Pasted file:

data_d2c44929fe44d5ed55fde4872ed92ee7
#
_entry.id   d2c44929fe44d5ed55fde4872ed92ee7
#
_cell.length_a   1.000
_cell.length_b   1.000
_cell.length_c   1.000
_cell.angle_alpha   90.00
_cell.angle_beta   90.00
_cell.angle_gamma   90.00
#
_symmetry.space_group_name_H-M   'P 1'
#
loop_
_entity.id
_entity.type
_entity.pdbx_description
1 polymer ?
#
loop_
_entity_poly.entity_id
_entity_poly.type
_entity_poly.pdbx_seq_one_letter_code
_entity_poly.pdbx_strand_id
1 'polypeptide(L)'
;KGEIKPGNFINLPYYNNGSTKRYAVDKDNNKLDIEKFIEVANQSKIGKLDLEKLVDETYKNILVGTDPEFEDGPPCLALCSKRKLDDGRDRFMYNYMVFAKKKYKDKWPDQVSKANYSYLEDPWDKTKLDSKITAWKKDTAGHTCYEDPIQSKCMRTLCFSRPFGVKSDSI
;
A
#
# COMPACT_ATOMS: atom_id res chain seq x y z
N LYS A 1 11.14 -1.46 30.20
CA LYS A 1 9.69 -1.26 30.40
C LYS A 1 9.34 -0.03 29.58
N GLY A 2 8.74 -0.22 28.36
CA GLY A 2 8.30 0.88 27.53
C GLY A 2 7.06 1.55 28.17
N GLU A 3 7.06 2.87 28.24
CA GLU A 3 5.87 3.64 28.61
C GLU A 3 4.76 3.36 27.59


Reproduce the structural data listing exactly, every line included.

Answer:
data_d2c44929fe44d5ed55fde4872ed92ee7
#
_entry.id   d2c44929fe44d5ed55fde4872ed92ee7
#
_cell.length_a   1.000
_cell.length_b   1.000
_cell.length_c   1.000
_cell.angle_alpha   90.00
_cell.angle_beta   90.00
_cell.angle_gamma   90.00
#
_symmetry.space_group_name_H-M   'P 1'
#
loop_
_entity.id
_entity.type
_entity.pdbx_description
1 polymer ?
#
loop_
_entity_poly.entity_id
_entity_poly.type
_entity_poly.pdbx_seq_one_letter_code
_entity_poly.pdbx_strand_id
1 'polypeptide(L)'
;KGEIKPGNFINLPYYNNGSTKRYAVDKDNNKLDIEKFIEVANQSKIGKLDLEKLVDETYKNILVGTDPEFEDGPPCLALCSKRKLDDGRDRFMYNYMVFAKKKYKDKWPDQVSKANYSYLEDPWDKTKLDSKITAWKKDTAGHTCYEDPIQSKCMRTLCFSRPFGVKSDSI
;
A
#
# COMPACT_ATOMS: atom_id res chain seq x y z
N LYS A 1 11.14 -1.46 30.20
CA LYS A 1 9.69 -1.26 30.40
C LYS A 1 9.34 -0.03 29.58
N GLY A 2 8.74 -0.22 28.36
CA GLY A 2 8.30 0.88 27.53
C GLY A 2 7.06 1.55 28.17
N GLU A 3 7.06 2.87 28.24
CA GLU A 3 5.87 3.64 28.61
C GLU A 3 4.76 3.36 27.59